Previous Professorial Public Lectures
16 April 2014. Professor Nicholas Allcock: Nowt to Killin’ - The struggle with pain in an ageing population
Demographic changes across many countries are resulting in aging populations. Whilst this reflects positively on improvements in health and social care, additional years of life are of reduced value if they are blighted by chronic illness and pain. Chronic pain is common, affecting 18% of the Scottish population, and can have a significant impact on the quality of life of those who experience it. Prevalence surveys of chronic pain in older adults suggest that 50% of community dwelling and over 80% of older adults in residential care are experiencing pain.
While pain is not an inevitable consequence of the ageing process the ageing process can affect the experience of pain. Co-morbidity of pain with other long term conditions is common with almost 70% of those with chronic pain experiencing 2 or more other conditions. Whilst pain is not an inherent feature of Dementia they often coexist. As both dementia and chronic pain are age related and as the population ages the prevalence of both pain and dementia in older adults is likely to increase. It is estimated that 1 in 14 people over 65 years old have a diagnosis of dementia, increasing to 1 in 6 people aged over 80 years. Dementia is likely to affect the response to, reporting, assessment and management of pain.
Detecting and managing pain in people with dementia presents significant challenges for carers, particularly in those individuals who may be unable to self-report (88-95% of people with dementia have difficulties with verbal communication). There is a wealth of evidence to suggest that pain is commonly under-detected and poorly managed in people with dementia, particularly within acute care, leading to an increase in functional decline, slow rehabilitation, disturbances in sleep routine, poor appetite, impaired movement and an increased risk of falling. People with dementia may fail to recollect, interpret and respond to recent pain and report only their immediate experiences despite being susceptible to the same potentially painful conditions as those who are cognitively intact.
5 March 2014. Professor Ruth Whittaker – Breaking through: transforming processes of RPL (Recognition of Prior Learning)
It has long been acknowledged that the learning people gain through their life and work experiences can be valued and recognised within Higher Education and that this informal learning can enable entry to, and credit within, university programmes. RPL (Recognition of Prior Learning) is increasingly heralded in policy terms for its capacity to support lifelong learning, widening participation and workforce development, both in Scotland and globally. Yet RPL activity has remained largely a peripheral activity, it's potential to provide a gateway to HE for non-traditional learners unrealised.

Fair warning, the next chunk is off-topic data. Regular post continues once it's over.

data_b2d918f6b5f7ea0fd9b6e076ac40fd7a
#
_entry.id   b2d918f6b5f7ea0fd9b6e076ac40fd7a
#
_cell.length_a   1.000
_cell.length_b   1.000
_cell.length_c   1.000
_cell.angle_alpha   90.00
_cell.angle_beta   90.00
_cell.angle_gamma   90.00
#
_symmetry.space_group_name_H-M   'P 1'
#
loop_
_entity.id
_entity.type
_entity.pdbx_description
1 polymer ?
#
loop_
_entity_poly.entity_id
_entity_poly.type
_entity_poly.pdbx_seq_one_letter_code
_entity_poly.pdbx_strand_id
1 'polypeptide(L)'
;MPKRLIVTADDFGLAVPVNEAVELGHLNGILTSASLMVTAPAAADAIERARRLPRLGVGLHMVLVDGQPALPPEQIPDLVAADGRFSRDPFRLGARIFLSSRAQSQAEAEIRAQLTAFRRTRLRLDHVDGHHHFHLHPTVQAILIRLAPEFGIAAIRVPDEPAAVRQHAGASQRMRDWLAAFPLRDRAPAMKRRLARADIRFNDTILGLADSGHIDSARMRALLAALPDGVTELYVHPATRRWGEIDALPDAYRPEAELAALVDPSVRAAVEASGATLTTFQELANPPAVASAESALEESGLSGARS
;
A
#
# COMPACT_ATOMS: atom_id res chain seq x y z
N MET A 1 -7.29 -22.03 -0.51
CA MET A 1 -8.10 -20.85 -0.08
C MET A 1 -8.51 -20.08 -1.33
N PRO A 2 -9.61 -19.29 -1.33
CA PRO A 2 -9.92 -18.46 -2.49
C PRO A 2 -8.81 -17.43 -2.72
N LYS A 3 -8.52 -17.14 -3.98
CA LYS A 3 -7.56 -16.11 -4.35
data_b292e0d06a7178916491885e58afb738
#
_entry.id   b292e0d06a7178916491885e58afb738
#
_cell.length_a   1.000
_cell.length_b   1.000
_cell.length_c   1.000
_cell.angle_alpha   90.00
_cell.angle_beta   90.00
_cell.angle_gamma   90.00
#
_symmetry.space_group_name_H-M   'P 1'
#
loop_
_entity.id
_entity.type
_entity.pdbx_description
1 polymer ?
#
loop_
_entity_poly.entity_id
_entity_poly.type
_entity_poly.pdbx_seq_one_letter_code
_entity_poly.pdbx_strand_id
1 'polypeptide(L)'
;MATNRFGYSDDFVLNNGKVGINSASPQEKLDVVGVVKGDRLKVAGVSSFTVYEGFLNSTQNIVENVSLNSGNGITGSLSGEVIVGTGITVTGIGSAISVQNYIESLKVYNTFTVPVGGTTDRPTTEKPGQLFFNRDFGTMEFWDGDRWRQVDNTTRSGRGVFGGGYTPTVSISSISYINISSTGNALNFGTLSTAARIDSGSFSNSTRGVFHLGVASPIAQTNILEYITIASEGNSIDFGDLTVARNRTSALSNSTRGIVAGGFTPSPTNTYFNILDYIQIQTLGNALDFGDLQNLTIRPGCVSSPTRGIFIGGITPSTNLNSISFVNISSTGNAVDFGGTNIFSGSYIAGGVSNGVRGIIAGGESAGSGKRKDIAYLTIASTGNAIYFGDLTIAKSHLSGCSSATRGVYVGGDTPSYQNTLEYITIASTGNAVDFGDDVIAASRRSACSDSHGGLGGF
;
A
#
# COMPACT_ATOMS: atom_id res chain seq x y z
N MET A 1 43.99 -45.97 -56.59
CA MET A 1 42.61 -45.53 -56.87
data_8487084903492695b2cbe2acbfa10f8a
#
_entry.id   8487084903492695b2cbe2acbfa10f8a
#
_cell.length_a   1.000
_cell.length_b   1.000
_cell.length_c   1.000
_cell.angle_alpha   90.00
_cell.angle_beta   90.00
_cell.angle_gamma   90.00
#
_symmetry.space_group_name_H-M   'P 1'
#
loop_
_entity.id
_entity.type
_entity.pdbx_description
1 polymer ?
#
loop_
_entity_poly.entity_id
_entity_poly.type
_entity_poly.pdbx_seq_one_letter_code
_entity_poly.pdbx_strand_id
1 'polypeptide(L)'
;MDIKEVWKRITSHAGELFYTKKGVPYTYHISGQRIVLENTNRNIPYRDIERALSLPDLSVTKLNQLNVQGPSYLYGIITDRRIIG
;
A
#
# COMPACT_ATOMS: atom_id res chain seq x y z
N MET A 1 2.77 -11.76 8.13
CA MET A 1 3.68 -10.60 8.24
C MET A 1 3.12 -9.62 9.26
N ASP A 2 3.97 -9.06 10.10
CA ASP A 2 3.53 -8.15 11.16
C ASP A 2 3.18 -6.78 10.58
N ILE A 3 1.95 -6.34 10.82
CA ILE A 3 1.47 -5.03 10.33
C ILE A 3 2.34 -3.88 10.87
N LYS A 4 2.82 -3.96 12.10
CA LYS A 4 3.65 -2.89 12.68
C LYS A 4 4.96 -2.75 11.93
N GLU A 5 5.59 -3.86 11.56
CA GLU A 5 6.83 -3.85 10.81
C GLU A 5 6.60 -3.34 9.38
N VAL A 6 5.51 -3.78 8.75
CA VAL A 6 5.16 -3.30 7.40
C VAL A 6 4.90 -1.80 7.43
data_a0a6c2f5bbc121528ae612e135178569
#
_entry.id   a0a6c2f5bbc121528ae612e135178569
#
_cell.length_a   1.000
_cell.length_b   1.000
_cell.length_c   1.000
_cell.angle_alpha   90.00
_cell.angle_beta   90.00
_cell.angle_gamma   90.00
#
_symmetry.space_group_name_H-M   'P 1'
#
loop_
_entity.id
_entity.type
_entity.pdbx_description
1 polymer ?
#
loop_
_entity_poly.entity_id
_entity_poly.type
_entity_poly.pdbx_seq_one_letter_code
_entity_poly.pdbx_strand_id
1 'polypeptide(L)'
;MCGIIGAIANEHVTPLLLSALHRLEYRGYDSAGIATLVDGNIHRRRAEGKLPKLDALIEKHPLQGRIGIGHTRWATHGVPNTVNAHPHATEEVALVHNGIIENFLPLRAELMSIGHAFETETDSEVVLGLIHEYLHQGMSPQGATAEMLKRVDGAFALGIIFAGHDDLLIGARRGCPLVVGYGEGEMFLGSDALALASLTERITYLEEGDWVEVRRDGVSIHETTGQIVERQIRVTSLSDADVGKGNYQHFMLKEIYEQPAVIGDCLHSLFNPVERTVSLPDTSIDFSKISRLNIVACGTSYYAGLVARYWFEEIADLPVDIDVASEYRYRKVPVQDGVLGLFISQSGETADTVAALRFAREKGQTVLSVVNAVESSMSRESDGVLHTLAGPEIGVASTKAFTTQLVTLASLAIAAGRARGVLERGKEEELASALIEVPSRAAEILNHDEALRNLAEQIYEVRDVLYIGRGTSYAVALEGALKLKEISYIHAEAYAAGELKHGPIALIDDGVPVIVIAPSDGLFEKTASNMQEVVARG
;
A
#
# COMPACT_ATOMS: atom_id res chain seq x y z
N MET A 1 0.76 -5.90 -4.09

Drawing upon the experience of RPL development in Scotland, the lecture will consider the transformative, empowering role RPL can play as part of supporting progression to further learning and development, and the need to transform our current RPL practices in order to realise its potential.
19 February 2014. Professor Sharon Hutchinson: Translating research into public health policy
Professor Sharon Hutchinson joined Glasgow Caledonian University in early 2013 as a Professor of Epidemiology and Population Health. She leads a broad translational research programme on the epidemiology of blood borne viruses (BBVs), authoring over 120 papers, and has worked jointly with Health Protection Scotland (the national centre which monitors communicable diseases) for over 15 years. She works with colleagues within GCU's Institute for Applied Health Research.
Her research has included a range of studies (involving population-based surveys, surveillance initiatives, novel record linkage exercises, and statistical/economic models) designed to inform on the prevention of BBV infection and its consequences. In particular, her research included the development of models to estimate the impact of antiviral therapy on the future burden of hepatitis C related liver disease, which provided the key evidence to guide a public health response to this epidemic and culminated in Scottish Government investing significantly (£43 million during 2008-2011) in improving prevention, testing, and treatment services as part of their Action Plan on Hepatitis C. Sharon was actively involved in all phases of this Action Plan - including the development, coordination and evaluation - and Chaired the National Network on Information Generating Initiatives. The Action Plan is regarded globally as a model of best practice (as highlighted in the Global Commission on Drug Policy's report on hepatitis C) and there is now strong evidence that a real breakthrough has been made in the prevention and treatment of hepatitis C infection in Scotland.
22 January 2014. Professor Alex de Ruyter: Working conditions of urban vendors and garment workers in Indonesia - lessons for labour market and social policy
With the onset of a global economic downturn during 2008, the incidence of informal employment and vulnerable employment has increased across developed and developing countries alike. The incidence of informal employment is now estimated to be over 40% for two-thirds of developing countries for which such data is available. This has renewed the debate over the impact of labour standards in facilitating a shift to "decent work" (De Ruyter et al., 2011) and in turn the problems involved in enforcing labour standards in developing countries (Warnecke and de Ruyter, 2012) - particularly for women, who are over-represented in vulnerable work (ILO 2009, cited in Warnecke and De Ruyter, 2010).